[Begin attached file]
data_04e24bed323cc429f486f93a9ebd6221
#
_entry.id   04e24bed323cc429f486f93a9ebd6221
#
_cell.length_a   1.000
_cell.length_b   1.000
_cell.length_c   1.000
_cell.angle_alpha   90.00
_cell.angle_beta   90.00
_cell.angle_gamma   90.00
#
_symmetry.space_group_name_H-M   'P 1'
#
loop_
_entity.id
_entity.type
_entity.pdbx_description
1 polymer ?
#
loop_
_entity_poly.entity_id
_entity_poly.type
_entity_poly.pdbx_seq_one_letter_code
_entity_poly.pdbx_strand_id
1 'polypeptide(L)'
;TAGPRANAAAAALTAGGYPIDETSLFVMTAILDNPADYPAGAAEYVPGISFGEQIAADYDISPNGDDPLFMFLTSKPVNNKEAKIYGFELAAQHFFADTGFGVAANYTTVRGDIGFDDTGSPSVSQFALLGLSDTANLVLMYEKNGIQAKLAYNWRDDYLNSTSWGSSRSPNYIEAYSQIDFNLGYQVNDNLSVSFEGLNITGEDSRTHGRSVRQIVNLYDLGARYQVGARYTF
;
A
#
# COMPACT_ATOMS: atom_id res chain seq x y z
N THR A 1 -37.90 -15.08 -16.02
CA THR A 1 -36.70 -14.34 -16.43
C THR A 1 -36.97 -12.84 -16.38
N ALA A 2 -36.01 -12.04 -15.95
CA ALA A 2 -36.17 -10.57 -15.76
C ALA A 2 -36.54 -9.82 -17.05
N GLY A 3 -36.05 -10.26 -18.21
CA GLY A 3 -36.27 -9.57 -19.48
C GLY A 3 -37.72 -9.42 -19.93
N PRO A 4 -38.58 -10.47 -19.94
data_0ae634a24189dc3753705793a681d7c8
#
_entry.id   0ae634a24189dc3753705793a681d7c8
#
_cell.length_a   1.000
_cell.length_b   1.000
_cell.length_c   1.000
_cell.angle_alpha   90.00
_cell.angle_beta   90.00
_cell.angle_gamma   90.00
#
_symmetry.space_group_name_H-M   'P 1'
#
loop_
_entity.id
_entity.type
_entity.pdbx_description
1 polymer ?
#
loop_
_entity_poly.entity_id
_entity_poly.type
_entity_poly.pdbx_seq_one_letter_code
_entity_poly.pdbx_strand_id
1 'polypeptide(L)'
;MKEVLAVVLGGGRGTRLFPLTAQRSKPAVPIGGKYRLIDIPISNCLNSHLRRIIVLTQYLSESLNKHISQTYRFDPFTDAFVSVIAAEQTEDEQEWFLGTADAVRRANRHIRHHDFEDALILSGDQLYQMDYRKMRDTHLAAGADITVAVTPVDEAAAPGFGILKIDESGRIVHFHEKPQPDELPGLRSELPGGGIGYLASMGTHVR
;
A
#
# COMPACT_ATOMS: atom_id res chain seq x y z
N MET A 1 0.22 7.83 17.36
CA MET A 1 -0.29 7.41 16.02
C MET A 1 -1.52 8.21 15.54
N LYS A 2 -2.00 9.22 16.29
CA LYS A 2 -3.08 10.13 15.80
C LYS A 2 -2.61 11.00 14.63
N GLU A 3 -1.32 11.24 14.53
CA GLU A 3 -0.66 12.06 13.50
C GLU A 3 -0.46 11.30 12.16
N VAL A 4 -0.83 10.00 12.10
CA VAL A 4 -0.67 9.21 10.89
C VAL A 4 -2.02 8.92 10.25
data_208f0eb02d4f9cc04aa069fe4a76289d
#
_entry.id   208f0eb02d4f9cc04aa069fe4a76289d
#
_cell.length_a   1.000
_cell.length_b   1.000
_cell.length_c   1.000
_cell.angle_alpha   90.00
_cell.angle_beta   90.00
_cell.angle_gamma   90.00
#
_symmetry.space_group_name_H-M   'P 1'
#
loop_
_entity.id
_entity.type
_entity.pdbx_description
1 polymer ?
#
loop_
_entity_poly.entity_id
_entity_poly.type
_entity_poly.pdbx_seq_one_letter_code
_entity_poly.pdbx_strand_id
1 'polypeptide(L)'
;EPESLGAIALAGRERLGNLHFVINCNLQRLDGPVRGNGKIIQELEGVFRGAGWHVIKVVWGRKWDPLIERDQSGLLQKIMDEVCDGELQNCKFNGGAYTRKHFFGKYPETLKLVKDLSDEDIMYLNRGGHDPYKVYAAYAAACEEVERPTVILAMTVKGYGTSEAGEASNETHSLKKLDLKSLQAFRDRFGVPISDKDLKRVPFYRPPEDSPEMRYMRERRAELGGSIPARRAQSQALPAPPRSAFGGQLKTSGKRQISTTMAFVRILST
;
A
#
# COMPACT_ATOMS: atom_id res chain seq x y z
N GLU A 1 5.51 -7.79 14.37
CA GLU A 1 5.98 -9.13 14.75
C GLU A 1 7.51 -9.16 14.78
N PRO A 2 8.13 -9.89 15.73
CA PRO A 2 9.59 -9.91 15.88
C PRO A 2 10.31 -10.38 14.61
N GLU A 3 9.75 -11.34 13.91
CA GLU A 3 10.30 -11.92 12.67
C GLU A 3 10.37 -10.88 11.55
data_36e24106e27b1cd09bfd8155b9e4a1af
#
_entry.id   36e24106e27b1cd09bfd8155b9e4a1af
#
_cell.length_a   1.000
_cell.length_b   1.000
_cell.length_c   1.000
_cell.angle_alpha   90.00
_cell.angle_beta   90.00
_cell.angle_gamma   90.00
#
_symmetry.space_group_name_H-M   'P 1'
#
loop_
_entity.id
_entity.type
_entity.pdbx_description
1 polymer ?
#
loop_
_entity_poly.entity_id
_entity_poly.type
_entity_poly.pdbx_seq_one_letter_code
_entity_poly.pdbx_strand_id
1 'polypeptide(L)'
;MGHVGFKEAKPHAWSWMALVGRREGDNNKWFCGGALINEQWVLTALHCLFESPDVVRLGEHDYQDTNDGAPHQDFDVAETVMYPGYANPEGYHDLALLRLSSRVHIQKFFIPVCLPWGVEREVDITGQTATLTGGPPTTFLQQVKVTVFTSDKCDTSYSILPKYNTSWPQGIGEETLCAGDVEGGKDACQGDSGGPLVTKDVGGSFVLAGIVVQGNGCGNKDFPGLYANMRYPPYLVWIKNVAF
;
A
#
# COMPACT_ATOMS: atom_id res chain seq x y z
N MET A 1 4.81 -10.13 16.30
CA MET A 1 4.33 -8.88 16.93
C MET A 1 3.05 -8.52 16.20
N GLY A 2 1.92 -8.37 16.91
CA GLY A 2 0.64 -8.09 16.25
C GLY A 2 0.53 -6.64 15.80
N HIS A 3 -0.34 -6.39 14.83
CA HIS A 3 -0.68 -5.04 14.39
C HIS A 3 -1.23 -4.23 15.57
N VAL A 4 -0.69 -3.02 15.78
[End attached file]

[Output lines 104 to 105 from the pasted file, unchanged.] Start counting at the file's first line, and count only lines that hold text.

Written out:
_entity_poly.type
_entity_poly.pdbx_seq_one_letter_code